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78 pilot whales were slaughtered near a cruise ship carrying marine conservationists

A group of fisherman drive pilot whales towards the shore during a hunt in the Faroe Islands in May 2019.
Andrija Ilic
AFP via Getty Images
A group of fisherman drive pilot whales towards the shore during a hunt in the Faroe Islands in May 2019.

A cruise line is apologizing to passengers who witnessed the killing of dozens of pilot whales near their docked ship this week in the Faroe Islands.

Passengers aboard the cruise ship Ambition, owned by the U.K.-based Ambassador Cruise Line, had just arrived Sunday in the port of Tórshavn in the Danish territory when they caught the spectacle, part of a long-standing and highly scrutinized local tradition.

Among those passengers were conservationists with ORCA, a marine life advocacy group that seeks to protect whales and dolphins in European waters. Since 2021, Ambassador has paid for ORCA staff to join their cruises in order to educate tourists on marine wildlife and collect data on the animals.

In an account shared by ORCA and confirmed by Ambassador, the conservationists said over 40 small boats and jet skis herded the whales to a beach where 150 people worked to haul the animals ashore with hooks and slaughter them with lances.

In total, the hunt lasted about 20 minutes, ORCA said. Some of the animals, which included nine calves, took over 30 seconds to die.

Ambassador Cruise Line said it was "incredibly disappointed" that the hunt unfolded near the ship and that it continues to "strongly object to this practice." The company asks their guests not to support the hunters by purchasing local whale and dolphin meat.

"We fully appreciate that witnessing this local event would have been distressing for the majority of guests onboard," Ambassador said in a statement to NPR. "Accordingly, we would like to sincerely apologise to them for any undue upset."

A representative for the Faroe Islands government did not immediately respond to NPR's request for comment on Sunday's hunt.

Long-finned pilot whales, which are technically a species of dolphin, are a medium-sized marine mammal that dwells in the North Atlantic, known for their bulbous head and sickle-shaped flippers. They're not currently listed as an endangered species, but as a sign their population may be on the decline due to human activity, the species is listed under the Marine Mammal Protection Act in the U.S..

The mammals live in social pods of up to 20 individuals, organized into a larger school of hundreds of animals — a social structure that makes them easy targets for whalers, according to the National Oceanic and Atmospheric Administration.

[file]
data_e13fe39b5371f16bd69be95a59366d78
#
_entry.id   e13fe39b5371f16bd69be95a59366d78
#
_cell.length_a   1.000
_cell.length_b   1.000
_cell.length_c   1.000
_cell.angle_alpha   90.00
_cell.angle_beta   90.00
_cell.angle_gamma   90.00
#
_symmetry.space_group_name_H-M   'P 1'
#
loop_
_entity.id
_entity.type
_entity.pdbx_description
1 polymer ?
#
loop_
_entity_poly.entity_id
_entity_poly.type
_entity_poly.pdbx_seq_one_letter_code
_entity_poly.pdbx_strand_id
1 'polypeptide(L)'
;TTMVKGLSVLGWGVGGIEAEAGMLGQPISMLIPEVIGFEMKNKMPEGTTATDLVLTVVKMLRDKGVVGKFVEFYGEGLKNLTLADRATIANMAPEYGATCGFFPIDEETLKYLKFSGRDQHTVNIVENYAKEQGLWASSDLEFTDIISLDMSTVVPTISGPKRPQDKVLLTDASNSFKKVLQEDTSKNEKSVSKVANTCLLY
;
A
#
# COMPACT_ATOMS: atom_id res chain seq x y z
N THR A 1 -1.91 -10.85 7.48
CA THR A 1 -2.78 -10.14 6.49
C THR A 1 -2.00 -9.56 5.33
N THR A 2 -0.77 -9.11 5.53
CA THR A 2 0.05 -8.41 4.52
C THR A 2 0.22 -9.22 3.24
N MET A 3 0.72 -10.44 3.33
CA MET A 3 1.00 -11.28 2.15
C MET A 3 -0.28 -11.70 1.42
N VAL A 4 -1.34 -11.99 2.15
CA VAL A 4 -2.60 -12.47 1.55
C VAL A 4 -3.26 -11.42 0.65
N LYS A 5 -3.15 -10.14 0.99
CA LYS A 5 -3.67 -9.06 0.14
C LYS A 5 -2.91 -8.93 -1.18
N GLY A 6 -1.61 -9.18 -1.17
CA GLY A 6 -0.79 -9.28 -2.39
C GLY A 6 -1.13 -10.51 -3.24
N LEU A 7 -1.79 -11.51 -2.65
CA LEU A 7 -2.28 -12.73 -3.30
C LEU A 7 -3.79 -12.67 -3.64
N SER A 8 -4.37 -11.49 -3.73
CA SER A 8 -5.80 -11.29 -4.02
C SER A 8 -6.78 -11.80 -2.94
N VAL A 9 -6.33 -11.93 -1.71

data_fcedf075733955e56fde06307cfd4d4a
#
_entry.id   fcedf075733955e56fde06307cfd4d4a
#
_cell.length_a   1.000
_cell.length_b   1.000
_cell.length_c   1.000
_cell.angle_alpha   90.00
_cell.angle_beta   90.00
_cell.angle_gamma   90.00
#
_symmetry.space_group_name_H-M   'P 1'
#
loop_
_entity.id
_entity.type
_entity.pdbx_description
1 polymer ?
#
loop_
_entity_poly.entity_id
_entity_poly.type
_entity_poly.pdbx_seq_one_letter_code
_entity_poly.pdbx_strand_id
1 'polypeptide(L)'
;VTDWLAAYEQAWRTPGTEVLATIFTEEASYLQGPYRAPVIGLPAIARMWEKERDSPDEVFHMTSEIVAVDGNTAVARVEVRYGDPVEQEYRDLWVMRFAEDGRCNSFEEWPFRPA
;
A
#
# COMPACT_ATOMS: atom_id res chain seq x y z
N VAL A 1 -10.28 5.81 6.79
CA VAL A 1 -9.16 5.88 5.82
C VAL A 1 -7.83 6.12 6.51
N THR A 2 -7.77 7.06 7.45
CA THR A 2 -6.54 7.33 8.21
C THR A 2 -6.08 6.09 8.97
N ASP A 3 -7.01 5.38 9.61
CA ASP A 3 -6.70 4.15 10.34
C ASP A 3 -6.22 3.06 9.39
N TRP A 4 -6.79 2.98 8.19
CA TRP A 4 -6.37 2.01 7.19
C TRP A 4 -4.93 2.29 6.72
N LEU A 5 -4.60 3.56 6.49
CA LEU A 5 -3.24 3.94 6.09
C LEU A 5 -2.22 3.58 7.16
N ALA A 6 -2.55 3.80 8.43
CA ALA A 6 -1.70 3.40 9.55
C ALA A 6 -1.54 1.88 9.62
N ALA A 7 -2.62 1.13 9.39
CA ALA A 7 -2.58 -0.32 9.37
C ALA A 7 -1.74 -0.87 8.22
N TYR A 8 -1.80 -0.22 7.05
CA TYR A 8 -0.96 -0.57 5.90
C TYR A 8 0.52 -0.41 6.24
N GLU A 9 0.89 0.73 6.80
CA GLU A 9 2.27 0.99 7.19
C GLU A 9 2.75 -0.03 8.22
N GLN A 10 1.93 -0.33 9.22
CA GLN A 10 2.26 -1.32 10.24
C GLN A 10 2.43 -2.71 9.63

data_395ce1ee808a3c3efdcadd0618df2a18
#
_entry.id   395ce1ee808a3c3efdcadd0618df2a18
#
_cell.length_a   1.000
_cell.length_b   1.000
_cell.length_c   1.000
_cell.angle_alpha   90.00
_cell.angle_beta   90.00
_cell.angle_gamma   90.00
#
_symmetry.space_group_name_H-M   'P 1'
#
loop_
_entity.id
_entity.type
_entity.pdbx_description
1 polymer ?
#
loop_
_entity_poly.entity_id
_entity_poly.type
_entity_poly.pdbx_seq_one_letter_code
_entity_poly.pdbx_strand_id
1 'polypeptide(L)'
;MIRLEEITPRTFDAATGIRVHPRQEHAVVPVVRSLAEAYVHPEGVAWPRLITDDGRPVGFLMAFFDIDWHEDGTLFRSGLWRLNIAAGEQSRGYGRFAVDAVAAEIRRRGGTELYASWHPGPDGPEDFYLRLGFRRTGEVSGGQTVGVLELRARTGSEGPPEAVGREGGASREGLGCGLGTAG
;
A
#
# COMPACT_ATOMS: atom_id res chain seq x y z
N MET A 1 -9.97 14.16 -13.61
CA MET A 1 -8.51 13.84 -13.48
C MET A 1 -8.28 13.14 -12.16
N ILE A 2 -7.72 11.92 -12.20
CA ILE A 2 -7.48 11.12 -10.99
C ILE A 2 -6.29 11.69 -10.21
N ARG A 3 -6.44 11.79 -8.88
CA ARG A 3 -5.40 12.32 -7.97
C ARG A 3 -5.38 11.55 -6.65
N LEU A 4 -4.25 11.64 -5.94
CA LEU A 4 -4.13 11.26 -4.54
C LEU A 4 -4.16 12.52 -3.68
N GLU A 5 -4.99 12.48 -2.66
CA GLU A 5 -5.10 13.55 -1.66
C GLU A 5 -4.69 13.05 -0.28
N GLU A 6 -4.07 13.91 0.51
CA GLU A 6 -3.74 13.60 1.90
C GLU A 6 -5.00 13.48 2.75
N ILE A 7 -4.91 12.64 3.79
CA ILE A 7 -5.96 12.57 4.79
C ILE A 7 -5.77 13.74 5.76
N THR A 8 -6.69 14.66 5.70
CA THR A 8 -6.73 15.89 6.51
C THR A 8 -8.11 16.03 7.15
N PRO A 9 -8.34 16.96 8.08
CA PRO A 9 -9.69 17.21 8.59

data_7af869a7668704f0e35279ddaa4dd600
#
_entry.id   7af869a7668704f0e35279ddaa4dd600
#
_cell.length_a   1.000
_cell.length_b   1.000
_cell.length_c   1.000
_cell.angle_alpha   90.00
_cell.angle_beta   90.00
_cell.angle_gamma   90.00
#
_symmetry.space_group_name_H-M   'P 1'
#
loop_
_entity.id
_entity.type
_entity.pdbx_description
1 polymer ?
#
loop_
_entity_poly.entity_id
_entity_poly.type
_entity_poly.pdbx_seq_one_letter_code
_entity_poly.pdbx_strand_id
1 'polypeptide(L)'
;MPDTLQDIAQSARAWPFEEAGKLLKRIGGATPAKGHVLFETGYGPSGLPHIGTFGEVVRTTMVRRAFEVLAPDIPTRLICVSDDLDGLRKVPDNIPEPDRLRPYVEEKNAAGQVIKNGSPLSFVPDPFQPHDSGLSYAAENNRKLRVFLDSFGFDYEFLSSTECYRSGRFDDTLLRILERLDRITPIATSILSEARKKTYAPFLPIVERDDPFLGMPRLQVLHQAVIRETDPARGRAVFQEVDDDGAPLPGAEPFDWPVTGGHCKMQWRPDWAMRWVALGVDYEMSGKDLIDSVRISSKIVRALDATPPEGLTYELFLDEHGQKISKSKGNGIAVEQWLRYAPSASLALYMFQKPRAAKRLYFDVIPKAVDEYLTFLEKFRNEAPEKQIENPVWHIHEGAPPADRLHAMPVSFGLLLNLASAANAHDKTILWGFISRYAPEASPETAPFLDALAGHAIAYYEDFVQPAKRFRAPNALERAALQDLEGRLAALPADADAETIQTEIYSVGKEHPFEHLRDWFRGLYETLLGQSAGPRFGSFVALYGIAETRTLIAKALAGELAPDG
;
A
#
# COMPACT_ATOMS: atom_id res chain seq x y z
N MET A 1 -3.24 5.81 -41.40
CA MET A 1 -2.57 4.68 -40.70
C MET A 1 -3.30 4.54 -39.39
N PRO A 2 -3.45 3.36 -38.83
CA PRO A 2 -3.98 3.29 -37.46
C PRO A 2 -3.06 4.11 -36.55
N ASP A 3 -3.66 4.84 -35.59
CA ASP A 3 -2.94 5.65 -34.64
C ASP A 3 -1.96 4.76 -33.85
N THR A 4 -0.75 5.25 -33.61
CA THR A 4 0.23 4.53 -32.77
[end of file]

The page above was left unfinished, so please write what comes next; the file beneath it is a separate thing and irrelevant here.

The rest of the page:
In the Faroe Islands, the hunting of pilot whales is known as the "grindadrap" or "grind." The Faroese view the tradition as central to their cultural identity and a sustainable way to gather food, according to a local government website.

The government says the killing is not highly commercialized. Each catch is "distributed for free in the local community" but "in some supermarkets and on the dockside, whale meat and blubber is occasionally available for sale."

Multiple hunts can occur throughout the year, and each is carried out by people with a required license and supervised by elected officials. Local legislation stipulates the killing must be carried out as "quickly and efficiently as possible."

The government says the average catch is around 800 animals, an insignificant impact on the overall pilot whale population, which it says is around 778,000 animals.

But a record single-day killing of more than 1,400 white-sided dolphins in 2021 brought the practice into intensified scrutiny. The chairman of the Faroese Whalers Association told the BBC that the size of that killing was purely accidental.

That Sunday's slaughter unfolded near the cruise ship made it seem as if the whalers were "flaunting the hunt and taunting the tourists," many of whom were hoping to catch a glimpse of marine life in the wild, ORCA CEO Sally Hamilton said.

"It defies belief that the Faroese authorities allowed this activity to take place in clear sight of a cruise ship packed with passengers," she wrote in a statement shared with NPR. "At some point, the Faroese authorities will have to decide if its marine life is a more attractive tourist proposition when it is alive than when it is being killed."

The cruise ship was docked for a stop in Tórshavn, the main harbor of the 18-island territory between Iceland and the Shetland Islands. While the local government has invested more into its tourism sector, fishing and marine-related industries still remain the region's top economic driver.

Copyright 2023 NPR. To see more, visit https://www.npr.org.

Emily Olson
Emily Olson is on a three-month assignment as a news writer and live blog editor, helping shape NPR's digital breaking news strategy.